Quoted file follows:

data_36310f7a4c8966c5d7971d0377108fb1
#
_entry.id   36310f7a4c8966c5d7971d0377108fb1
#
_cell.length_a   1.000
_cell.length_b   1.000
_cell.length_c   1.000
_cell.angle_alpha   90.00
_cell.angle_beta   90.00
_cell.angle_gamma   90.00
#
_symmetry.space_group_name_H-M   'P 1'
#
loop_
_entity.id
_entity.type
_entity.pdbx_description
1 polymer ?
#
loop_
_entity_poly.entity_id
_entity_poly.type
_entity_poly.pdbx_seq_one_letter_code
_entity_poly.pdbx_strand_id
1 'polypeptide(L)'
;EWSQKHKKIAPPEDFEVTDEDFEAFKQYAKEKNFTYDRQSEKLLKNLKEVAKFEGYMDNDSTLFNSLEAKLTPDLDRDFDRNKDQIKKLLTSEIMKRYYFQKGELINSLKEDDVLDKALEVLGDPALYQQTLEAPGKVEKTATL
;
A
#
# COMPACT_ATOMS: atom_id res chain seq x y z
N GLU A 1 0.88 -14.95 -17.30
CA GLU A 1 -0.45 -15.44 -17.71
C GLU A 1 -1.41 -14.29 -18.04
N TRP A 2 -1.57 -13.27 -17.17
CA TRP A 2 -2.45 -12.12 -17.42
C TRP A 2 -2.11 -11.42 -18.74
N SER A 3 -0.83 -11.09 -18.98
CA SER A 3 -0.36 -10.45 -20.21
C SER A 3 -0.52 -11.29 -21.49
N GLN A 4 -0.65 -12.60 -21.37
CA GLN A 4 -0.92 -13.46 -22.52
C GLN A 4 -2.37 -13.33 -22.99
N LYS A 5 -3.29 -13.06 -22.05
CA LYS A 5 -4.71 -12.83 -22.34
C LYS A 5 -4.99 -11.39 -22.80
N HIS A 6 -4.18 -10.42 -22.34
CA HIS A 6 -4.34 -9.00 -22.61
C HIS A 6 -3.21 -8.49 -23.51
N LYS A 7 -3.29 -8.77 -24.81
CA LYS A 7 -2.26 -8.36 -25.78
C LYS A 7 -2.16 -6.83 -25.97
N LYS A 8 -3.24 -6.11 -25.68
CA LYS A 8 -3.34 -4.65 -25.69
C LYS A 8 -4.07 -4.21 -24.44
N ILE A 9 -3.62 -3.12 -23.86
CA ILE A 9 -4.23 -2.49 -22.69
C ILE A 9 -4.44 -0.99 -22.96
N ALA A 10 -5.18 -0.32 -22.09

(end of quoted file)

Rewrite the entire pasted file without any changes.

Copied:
data_36310f7a4c8966c5d7971d0377108fb1
#
_entry.id   36310f7a4c8966c5d7971d0377108fb1
#
_cell.length_a   1.000
_cell.length_b   1.000
_cell.length_c   1.000
_cell.angle_alpha   90.00
_cell.angle_beta   90.00
_cell.angle_gamma   90.00
#
_symmetry.space_group_name_H-M   'P 1'
#
loop_
_entity.id
_entity.type
_entity.pdbx_description
1 polymer ?
#
loop_
_entity_poly.entity_id
_entity_poly.type
_entity_poly.pdbx_seq_one_letter_code
_entity_poly.pdbx_strand_id
1 'polypeptide(L)'
;EWSQKHKKIAPPEDFEVTDEDFEAFKQYAKEKNFTYDRQSEKLLKNLKEVAKFEGYMDNDSTLFNSLEAKLTPDLDRDFDRNKDQIKKLLTSEIMKRYYFQKGELINSLKEDDVLDKALEVLGDPALYQQTLEAPGKVEKTATL
;
A
#
# COMPACT_ATOMS: atom_id res chain seq x y z
N GLU A 1 0.88 -14.95 -17.30
CA GLU A 1 -0.45 -15.44 -17.71
C GLU A 1 -1.41 -14.29 -18.04
N TRP A 2 -1.57 -13.27 -17.17
CA TRP A 2 -2.45 -12.12 -17.42
C TRP A 2 -2.11 -11.42 -18.74
N SER A 3 -0.83 -11.09 -18.98
CA SER A 3 -0.36 -10.45 -20.21
C SER A 3 -0.52 -11.29 -21.49
N GLN A 4 -0.65 -12.60 -21.37
CA GLN A 4 -0.92 -13.46 -22.52
C GLN A 4 -2.37 -13.33 -22.99
N LYS A 5 -3.29 -13.06 -22.05
CA LYS A 5 -4.71 -12.83 -22.34
C LYS A 5 -4.99 -11.39 -22.80
N HIS A 6 -4.18 -10.42 -22.34
CA HIS A 6 -4.34 -9.00 -22.61
C HIS A 6 -3.21 -8.49 -23.51
N LYS A 7 -3.29 -8.77 -24.81
CA LYS A 7 -2.26 -8.36 -25.78
C LYS A 7 -2.16 -6.83 -25.97
N LYS A 8 -3.24 -6.11 -25.68
CA LYS A 8 -3.34 -4.65 -25.69
C LYS A 8 -4.07 -4.21 -24.44
N ILE A 9 -3.62 -3.12 -23.86
CA ILE A 9 -4.23 -2.49 -22.69
C ILE A 9 -4.44 -0.99 -22.96
N ALA A 10 -5.18 -0.32 -22.09